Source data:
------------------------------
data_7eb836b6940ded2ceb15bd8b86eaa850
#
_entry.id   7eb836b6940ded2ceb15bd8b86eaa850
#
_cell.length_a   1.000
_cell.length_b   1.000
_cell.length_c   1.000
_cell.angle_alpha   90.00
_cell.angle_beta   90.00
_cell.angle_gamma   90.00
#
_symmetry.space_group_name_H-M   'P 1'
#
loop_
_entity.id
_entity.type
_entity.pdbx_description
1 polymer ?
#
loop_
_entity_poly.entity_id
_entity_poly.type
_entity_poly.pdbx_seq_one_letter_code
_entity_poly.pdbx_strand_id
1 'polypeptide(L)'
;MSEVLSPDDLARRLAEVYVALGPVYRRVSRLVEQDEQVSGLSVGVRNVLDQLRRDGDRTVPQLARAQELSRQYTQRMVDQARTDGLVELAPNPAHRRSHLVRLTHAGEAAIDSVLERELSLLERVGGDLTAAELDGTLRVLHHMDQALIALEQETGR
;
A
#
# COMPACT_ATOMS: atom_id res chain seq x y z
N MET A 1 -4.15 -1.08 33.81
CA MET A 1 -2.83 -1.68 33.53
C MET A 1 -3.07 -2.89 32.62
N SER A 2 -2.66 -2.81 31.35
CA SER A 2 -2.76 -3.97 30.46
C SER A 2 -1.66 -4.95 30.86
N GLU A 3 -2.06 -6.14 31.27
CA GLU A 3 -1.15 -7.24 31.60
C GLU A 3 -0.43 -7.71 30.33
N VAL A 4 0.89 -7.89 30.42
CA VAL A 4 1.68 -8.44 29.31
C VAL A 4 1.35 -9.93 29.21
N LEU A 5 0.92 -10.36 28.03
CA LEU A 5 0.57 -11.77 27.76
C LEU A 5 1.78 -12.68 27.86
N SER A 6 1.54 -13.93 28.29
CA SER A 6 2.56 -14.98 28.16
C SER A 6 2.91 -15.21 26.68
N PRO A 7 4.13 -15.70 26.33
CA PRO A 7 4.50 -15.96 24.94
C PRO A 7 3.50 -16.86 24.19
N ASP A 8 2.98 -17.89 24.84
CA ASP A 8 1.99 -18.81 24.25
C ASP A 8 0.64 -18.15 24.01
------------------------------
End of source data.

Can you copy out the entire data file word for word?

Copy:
data_7eb836b6940ded2ceb15bd8b86eaa850
#
_entry.id   7eb836b6940ded2ceb15bd8b86eaa850
#
_cell.length_a   1.000
_cell.length_b   1.000
_cell.length_c   1.000
_cell.angle_alpha   90.00
_cell.angle_beta   90.00
_cell.angle_gamma   90.00
#
_symmetry.space_group_name_H-M   'P 1'
#
loop_
_entity.id
_entity.type
_entity.pdbx_description
1 polymer ?
#
loop_
_entity_poly.entity_id
_entity_poly.type
_entity_poly.pdbx_seq_one_letter_code
_entity_poly.pdbx_strand_id
1 'polypeptide(L)'
;MSEVLSPDDLARRLAEVYVALGPVYRRVSRLVEQDEQVSGLSVGVRNVLDQLRRDGDRTVPQLARAQELSRQYTQRMVDQARTDGLVELAPNPAHRRSHLVRLTHAGEAAIDSVLERELSLLERVGGDLTAAELDGTLRVLHHMDQALIALEQETGR
;
A
#
# COMPACT_ATOMS: atom_id res chain seq x y z
N MET A 1 -4.15 -1.08 33.81
CA MET A 1 -2.83 -1.68 33.53
C MET A 1 -3.07 -2.89 32.62
N SER A 2 -2.66 -2.81 31.35
CA SER A 2 -2.76 -3.97 30.46
C SER A 2 -1.66 -4.95 30.86
N GLU A 3 -2.06 -6.14 31.27
CA GLU A 3 -1.15 -7.24 31.60
C GLU A 3 -0.43 -7.71 30.33
N VAL A 4 0.89 -7.89 30.42
CA VAL A 4 1.68 -8.44 29.31
C VAL A 4 1.35 -9.93 29.21
N LEU A 5 0.92 -10.36 28.03
CA LEU A 5 0.57 -11.77 27.76
C LEU A 5 1.78 -12.68 27.86
N SER A 6 1.54 -13.93 28.29
CA SER A 6 2.56 -14.98 28.16
C SER A 6 2.91 -15.21 26.68
N PRO A 7 4.13 -15.70 26.33
CA PRO A 7 4.50 -15.96 24.94
C PRO A 7 3.50 -16.86 24.19
N ASP A 8 2.98 -17.89 24.84
CA ASP A 8 1.99 -18.81 24.25
C ASP A 8 0.64 -18.15 24.01